-­ exclusionary and anti-sex-work feminism by white feminists (including me) who consider ourselves allies of the trans and sex-working communities. ‘This is not our feminism!’, we cry. But this is not wholly true. Mainstream white feminism, which uses the corporate media and state/institutional discipline to redress ­individual injuries, cannot tackle the intersections of heteropatriarchy, racial capitalism and colonialism that produce sexual violence. At the thicker end of this wedge, reactionary feminism is complicit with the farright politics also produced by this

in Me, not you
The ruins of memory and Holocaust historiography
Tom Lawson

Rwanda is testament to that.104 And it is also increasingly clear that the presence of an ideology which denies the humanity of the ‘other’, does not protect the women of that ‘other’ from sexual violence. As Katherine Derderian has recently argued, rape was a central tool in the dehumanisation of women during the Armenian genocide.105 As such it may once again be the case that this apparent silence in Holocaust testimony tells us more about memory 296 Lawson 08_Lawson 08/09/2010 13:41 Page 297 THE RUINS OF MEMORY AND HOLOCAUST HISTORIOGRAPHY than it does about the

in Debates on the Holocaust
Thomas Heywood and Hercules
Richard Rowland

captured admirably by Turberville’s ‘Of whome there scapte not one untoucht’. It is worth noting that this allegation of Herculean sexual violence is almost entirely muted in the translation that Wye Saltonstall produced in 1637, and disappears altogether from subsequent English translations throughout the seventeenth century. 16 And it is through his depictions of the women who come into the orbit of Hercules that Heywood destabilises the play’s representation of the protagonist’s inexorable progress from heroic deeds to deification. In the middle of the play, for

in Thomas Heywood and the classical tradition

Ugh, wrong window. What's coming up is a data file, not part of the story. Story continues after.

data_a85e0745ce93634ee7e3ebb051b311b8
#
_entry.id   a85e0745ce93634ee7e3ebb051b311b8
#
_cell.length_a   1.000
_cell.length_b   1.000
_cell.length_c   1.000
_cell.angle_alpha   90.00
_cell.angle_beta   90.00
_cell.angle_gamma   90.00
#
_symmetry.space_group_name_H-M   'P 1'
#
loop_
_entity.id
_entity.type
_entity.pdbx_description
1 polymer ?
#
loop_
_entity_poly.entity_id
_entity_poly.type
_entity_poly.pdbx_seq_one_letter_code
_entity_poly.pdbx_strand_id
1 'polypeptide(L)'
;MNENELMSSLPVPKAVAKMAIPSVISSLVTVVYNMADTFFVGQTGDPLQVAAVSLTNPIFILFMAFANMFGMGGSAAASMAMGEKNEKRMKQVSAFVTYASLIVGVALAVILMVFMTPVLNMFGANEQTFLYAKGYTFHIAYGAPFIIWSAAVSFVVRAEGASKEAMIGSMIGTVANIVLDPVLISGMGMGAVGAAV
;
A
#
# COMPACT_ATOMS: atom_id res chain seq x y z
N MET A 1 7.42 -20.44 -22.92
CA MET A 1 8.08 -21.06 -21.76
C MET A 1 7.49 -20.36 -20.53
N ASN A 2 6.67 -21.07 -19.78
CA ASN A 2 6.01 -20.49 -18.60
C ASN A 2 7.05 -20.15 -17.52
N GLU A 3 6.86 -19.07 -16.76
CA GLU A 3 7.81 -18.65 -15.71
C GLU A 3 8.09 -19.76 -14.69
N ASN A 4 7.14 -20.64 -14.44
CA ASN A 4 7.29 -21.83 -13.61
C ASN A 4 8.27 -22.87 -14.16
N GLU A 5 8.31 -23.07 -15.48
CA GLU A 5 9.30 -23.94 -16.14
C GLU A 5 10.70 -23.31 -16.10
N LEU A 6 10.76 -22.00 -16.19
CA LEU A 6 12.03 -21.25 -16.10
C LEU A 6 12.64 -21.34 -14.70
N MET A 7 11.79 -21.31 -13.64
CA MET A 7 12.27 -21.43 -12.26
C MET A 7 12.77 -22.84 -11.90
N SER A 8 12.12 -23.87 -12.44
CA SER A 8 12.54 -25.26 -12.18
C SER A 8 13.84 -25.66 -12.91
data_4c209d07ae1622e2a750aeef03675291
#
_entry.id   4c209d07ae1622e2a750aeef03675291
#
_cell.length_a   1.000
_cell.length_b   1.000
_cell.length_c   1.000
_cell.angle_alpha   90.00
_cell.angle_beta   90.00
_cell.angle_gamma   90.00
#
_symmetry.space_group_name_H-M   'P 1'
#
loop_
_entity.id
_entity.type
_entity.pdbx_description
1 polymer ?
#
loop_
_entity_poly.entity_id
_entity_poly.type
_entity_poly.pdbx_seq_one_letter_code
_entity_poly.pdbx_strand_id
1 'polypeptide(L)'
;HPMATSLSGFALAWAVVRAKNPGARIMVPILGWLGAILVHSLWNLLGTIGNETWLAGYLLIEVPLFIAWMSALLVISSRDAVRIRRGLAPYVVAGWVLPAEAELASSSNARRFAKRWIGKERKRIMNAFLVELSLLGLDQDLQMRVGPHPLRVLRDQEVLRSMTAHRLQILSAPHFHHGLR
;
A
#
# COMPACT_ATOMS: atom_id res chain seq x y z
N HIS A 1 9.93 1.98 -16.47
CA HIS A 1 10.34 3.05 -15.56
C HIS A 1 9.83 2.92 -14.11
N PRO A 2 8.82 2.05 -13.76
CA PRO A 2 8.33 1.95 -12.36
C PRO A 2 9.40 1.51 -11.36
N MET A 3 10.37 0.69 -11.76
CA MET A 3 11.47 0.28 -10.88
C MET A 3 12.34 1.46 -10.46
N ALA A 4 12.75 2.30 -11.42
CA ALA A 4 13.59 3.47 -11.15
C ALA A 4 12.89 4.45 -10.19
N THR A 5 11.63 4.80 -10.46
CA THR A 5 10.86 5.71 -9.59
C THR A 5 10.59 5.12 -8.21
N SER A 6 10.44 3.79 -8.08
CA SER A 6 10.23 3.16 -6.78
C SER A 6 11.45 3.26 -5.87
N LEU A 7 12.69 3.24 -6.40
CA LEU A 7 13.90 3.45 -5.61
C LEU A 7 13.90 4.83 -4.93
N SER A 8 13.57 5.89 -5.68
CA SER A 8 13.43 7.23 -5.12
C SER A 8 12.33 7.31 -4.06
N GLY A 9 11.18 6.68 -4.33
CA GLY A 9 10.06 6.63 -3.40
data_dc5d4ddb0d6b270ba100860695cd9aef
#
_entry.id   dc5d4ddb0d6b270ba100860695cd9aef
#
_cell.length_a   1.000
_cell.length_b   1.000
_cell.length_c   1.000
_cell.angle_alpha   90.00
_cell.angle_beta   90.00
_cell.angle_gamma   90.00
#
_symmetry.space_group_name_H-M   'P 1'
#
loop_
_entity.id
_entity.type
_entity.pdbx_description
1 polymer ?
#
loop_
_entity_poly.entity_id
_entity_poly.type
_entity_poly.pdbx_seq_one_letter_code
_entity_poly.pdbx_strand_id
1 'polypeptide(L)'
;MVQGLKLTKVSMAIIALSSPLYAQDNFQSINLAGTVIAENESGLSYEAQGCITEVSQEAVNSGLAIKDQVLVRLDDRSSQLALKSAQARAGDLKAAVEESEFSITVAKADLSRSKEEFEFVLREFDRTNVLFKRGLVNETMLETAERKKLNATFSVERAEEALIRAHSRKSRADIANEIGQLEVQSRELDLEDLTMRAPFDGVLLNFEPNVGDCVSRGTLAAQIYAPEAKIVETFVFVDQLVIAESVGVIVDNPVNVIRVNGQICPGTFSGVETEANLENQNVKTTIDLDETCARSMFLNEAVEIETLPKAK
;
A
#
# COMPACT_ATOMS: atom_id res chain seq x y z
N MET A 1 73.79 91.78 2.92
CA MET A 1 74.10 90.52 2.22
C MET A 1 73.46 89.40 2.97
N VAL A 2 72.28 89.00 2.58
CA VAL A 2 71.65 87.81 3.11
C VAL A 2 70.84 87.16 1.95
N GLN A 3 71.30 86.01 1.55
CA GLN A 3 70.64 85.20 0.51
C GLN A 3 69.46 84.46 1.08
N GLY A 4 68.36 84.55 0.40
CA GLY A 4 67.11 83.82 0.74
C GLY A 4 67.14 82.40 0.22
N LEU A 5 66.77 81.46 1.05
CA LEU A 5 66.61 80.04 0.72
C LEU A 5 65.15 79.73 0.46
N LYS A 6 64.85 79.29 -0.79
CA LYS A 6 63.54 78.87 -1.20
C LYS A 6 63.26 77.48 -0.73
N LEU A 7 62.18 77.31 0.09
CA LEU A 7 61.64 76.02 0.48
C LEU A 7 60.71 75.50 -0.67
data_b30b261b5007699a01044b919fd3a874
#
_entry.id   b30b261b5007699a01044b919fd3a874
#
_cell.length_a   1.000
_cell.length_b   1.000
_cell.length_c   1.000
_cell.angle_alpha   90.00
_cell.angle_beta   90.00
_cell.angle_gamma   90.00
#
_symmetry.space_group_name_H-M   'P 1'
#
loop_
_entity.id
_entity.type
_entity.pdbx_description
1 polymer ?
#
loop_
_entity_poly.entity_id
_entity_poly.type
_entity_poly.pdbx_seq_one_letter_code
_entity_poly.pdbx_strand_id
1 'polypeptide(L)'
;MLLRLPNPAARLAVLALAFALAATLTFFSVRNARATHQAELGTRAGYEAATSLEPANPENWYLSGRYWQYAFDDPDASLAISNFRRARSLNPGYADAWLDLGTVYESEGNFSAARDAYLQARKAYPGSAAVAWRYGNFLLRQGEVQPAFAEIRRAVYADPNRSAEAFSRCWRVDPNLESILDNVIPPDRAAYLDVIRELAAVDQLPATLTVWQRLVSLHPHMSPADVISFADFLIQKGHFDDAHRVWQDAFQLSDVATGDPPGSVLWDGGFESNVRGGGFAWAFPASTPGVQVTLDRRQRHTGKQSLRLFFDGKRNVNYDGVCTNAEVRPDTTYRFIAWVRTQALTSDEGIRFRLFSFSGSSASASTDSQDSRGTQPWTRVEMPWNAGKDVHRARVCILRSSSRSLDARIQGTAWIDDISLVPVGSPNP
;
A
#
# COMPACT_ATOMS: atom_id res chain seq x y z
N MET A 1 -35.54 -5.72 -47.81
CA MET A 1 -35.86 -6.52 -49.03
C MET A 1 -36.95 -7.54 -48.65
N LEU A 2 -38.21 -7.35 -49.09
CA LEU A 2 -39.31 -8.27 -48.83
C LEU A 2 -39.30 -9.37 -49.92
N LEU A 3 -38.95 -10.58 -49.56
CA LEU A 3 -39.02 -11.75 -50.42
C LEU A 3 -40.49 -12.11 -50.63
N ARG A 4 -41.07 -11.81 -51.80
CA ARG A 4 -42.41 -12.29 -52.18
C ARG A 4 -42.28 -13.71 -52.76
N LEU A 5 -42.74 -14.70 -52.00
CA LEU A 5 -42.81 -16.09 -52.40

Image management in conflicts in the eastern Democratic Republic of Congo
Julia Gallagher and V. Y. Mudimbe

decision-making on the type of intervention required in the east of Congo, thereby ensuring the FDLR’s survival. This was achieved discursively by appropriating externally created ‘strategic narratives’ about human insecurity and human rights abuses, including rape and sexual violence in the east of Congo and then, through the appropriation of these narratives, by weakening the legitimacy of FDLR enemies. There is a broad consensus in academia and international policy that armed groups use public relations (PR) to present themselves as legitimate

in Images of Africa
Abstract only
Volver
Ana María Sánchez-Arce

(including problematic stereotypes) to critique the persistence of patriarchal structures in contemporary Spain and repeated intergenerational sexual violence as symptomatic of the persistence of Franco’s ideological regime well into the democratic era. In this chapter, I argue that Volver ’s comic genre and pop aesthetic disguise its serious consideration of difficult issues, much as his earlier and later comedies do. The overt comedy, much of it relating to eschatological bodily fluids and noises such as the mother’s smell and farts, performs an act of amelioration

in The cinema of Pedro Almodóvar